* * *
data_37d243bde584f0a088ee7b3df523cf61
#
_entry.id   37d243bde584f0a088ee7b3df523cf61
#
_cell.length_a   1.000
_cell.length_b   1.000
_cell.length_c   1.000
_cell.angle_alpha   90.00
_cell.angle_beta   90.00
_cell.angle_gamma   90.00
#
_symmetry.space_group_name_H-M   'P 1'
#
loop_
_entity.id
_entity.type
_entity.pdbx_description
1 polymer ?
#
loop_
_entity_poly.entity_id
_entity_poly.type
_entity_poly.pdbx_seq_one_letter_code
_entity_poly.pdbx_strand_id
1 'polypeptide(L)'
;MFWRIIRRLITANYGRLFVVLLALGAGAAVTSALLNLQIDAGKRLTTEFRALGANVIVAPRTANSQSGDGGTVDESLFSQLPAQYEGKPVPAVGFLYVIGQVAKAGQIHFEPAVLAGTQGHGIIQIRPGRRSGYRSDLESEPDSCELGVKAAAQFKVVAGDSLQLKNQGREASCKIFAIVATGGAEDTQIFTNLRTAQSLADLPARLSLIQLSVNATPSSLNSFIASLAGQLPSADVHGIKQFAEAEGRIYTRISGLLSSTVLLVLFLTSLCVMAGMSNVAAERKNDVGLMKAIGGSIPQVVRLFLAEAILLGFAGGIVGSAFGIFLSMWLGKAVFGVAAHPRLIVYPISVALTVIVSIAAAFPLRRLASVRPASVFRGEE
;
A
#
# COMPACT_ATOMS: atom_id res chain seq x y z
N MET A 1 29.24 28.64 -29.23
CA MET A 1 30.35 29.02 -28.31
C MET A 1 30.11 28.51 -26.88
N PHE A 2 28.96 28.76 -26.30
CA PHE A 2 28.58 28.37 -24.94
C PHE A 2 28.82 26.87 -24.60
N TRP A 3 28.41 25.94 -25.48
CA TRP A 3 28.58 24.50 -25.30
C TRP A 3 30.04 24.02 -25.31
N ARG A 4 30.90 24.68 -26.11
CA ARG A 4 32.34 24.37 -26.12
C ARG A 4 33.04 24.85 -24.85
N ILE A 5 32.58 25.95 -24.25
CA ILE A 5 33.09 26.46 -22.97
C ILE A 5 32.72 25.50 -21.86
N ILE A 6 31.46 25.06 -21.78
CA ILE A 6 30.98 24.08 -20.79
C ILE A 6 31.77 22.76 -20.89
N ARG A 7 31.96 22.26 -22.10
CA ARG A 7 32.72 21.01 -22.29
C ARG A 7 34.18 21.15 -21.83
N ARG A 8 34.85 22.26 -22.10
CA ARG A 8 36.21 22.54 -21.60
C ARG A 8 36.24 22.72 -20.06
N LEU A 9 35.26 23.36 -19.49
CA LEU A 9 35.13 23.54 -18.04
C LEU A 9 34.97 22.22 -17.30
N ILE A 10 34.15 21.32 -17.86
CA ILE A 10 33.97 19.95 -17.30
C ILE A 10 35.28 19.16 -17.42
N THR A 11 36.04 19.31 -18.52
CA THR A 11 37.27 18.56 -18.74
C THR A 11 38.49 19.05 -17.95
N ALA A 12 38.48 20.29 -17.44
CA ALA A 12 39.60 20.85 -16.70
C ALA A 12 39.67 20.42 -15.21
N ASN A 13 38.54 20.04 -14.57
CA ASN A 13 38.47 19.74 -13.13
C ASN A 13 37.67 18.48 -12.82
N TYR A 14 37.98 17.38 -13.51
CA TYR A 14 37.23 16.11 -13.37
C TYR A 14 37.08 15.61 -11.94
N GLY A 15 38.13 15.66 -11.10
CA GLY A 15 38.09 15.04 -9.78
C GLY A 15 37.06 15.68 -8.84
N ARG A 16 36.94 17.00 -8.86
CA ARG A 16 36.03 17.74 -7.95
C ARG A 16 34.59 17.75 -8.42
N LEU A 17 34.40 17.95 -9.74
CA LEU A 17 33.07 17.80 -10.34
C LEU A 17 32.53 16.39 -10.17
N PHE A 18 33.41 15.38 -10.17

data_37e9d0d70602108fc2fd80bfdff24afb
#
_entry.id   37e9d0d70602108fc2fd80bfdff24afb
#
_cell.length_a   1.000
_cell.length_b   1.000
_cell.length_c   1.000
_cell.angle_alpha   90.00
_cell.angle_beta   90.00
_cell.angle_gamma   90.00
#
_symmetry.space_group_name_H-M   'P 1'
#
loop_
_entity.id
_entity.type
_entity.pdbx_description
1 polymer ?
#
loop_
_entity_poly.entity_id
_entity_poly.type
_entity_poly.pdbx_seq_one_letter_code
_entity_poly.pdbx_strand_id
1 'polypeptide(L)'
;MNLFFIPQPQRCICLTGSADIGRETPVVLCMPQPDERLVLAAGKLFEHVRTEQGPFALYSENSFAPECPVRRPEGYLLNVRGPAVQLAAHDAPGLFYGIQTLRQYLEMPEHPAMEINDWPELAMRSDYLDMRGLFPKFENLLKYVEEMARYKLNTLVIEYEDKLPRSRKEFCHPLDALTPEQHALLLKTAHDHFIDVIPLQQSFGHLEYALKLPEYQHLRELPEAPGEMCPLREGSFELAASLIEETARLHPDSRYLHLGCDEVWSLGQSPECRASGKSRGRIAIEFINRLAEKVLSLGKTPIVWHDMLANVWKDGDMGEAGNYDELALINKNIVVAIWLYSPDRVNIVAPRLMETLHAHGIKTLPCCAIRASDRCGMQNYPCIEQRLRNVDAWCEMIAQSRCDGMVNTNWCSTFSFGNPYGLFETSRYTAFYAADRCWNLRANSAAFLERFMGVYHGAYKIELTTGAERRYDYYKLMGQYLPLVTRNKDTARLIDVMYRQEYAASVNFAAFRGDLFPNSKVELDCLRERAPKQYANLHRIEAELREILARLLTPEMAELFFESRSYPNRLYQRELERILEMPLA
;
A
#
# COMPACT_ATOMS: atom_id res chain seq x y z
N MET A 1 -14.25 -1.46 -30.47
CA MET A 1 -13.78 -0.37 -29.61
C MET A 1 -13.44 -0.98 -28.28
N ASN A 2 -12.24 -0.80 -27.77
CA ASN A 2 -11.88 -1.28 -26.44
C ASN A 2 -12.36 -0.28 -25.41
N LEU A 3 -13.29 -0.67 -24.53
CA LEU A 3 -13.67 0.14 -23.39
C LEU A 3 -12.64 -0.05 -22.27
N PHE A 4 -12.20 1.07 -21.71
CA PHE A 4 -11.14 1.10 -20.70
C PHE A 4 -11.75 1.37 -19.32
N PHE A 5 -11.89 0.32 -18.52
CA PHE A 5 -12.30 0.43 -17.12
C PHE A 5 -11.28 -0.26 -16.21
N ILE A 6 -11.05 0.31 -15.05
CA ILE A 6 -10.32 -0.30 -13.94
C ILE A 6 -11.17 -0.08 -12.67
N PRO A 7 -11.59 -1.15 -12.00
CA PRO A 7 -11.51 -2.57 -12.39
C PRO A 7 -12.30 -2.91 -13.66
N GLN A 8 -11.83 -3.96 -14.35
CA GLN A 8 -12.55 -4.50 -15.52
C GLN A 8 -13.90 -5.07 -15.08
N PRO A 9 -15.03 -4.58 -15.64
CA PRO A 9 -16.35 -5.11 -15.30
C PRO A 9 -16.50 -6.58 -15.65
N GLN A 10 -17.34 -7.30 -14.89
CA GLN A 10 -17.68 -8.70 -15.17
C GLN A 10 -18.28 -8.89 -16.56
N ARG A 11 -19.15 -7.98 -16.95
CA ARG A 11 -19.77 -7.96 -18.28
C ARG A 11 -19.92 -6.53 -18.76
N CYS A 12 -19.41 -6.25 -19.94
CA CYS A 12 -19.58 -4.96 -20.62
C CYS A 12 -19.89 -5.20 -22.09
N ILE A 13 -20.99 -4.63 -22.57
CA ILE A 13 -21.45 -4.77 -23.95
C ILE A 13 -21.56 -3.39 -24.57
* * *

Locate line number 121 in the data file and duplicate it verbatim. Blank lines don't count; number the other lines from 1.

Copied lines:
C LEU A 3 -12.64 -0.05 -22.27